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GM4Him #760930 28/02/21 01:56 PM
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Yeah, the new beginning cutscene at night looks really weird compared to very shiny beach start. There at least should be some short animation for a time change. Generally I hope there will be some missions taken during night. Act 1 is ok, but they must do some work in the city if they want to make it real.

GM4Him #761010 28/02/21 05:32 PM
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The lack of a day/night cycle is just one of the many ways that this game mistreats the passage of time. There's also the lack of a coherent rest system and the fact that nothing in the world changes unless you are actively looking at it.

On the story side, everything starts out saying "Rush rush rush! Time is critically important! Pay attention to time!" and then we get the whiplash of "Nope, it's in stasis. I guess time doesn't matter at all. Just do whatever you want." I find it deeply unsatisfying.

I'm not suggesting that a game absolutely has to have a realistic sense of time in order to be engaging. However, when you have a game that is ostensibly based on D&D (where time is a key component) and where your storyline suggests that time management is important, you really need to address it. The story needs to work, and the mechanics need to work, and both of them need to work together; right now, I'd say they're falling flat on all three counts with respect to time.

GM4Him #761015 28/02/21 05:50 PM
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New cinematic looks cool. Tiefling looking into telescope during the day, alweys felt wrong. Beach scene just needs to get rid of falling animation.

Game realy needs to communicate passage of time more clearly. The whole campaign hook is revolving around race with time. 5 minute walk is supposed to represent a couple of hours travaling. There are 2 ways of making this representation obvious. Dynamic day/night cycle, or jump cuts.

I remember them saying that dynamic day/night cycle is hard to impliment in current engine. And requires new schedule for NPC.

If they split the map in much smaller pieces and put them on the world map it'll solve a whole lot of problems with narrative, rest intervals, and day/night cycle. Having 3-4 illumination, and NPC behavior templates for small maps is much easyer than creating dynamic day night cycle.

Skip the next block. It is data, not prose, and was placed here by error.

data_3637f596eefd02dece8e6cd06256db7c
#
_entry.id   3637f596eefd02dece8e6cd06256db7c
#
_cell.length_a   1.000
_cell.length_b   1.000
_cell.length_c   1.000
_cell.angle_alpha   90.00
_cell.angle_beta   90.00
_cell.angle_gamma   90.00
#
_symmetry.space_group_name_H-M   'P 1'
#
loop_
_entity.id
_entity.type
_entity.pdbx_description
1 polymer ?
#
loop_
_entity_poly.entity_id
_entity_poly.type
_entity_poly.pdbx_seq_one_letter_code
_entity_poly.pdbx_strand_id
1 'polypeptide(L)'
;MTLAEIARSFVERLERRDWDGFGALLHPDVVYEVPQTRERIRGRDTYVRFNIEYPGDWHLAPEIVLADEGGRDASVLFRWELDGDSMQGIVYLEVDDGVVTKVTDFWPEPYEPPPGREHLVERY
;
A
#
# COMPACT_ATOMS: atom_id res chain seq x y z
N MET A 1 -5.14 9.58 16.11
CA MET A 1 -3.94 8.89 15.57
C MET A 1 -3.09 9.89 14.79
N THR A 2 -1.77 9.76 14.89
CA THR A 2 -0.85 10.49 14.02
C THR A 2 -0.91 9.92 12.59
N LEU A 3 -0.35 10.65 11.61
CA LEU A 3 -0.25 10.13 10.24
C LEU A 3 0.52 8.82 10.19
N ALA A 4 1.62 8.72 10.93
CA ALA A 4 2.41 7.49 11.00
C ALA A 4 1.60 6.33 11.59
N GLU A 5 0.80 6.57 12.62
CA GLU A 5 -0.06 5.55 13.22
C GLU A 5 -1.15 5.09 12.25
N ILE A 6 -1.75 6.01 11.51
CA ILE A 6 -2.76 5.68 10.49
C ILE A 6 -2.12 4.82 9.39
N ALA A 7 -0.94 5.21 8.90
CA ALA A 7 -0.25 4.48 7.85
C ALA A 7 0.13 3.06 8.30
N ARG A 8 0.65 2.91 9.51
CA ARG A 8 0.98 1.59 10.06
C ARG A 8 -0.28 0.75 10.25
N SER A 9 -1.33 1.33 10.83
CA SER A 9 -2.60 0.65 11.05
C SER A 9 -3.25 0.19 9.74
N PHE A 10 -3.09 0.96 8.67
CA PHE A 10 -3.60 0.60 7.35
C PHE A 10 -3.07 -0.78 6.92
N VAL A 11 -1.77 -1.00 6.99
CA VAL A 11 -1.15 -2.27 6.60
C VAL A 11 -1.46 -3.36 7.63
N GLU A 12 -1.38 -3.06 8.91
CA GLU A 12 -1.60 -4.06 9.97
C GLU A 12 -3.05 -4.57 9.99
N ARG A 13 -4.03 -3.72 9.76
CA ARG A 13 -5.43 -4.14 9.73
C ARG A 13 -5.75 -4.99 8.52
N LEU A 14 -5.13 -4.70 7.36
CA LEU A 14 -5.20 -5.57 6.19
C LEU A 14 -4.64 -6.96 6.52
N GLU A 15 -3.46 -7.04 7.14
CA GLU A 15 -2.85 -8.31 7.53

GM4Him #761094 28/02/21 11:14 PM
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To add to the discussion Faerun HAS a calendar called the calendar o Harptos, including all the months and festivals. All the lore exists.
Inhabitants of Faerun also divided the day into ten segments (Godswake, Harbright, Elsun, Thulsun...), you have magically auspicious times (Foredawn, Mornbright, Midmorn, Highmorn...).

Years are referred to by names, each name consistent across the Realms. Each kingdom or city-state numbers years differently, usually to measure the reign of a dynasty or the current monarch, or since the founding of the country. <...The result is a hodgepodge of overlapping numbers that serve to confuse the ordinary person and frustrate the sage.> Dalereckoning(DR), Cormyr Reckoning (CR), Tethyreckoning (TR) etc...

I dont know...Larian not including this in a BALDURS GATE game is just a major oversight to world building for AGAIN the sake of <convenience>.
Whatsmore as already mentioned the game story actually suits itself to have time cycles, your in a rush and time is of the essence.

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Last edited by mr_planescapist; 28/02/21 11:28 PM.
GM4Him #761098 28/02/21 11:31 PM
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It is really hard to imagine a D&D campaign with no night quests. I could imagine many RPGs without d/n cycle, but not BG.

And I don't recall any major CRPG without D/N cycle.

The new cutscene at night give a completely different feel.

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Originally Posted by Innateagle
I feel like the easiest thing they could do, if they don't want to implement a full day/night cycle, is advancing time after certain actions are taken, or after certain quests are completed. For example, once reached the grove, or coming out of the ruins after exploring them, time could advance to night. It'd make things somewhat less jarring, at least.
It's honestly almost hilarious how many convoluted solutions are being considered as a workaround about the fact that they refused to take the simpler approach from the beginning and include proper passage of time and a day/night cycle.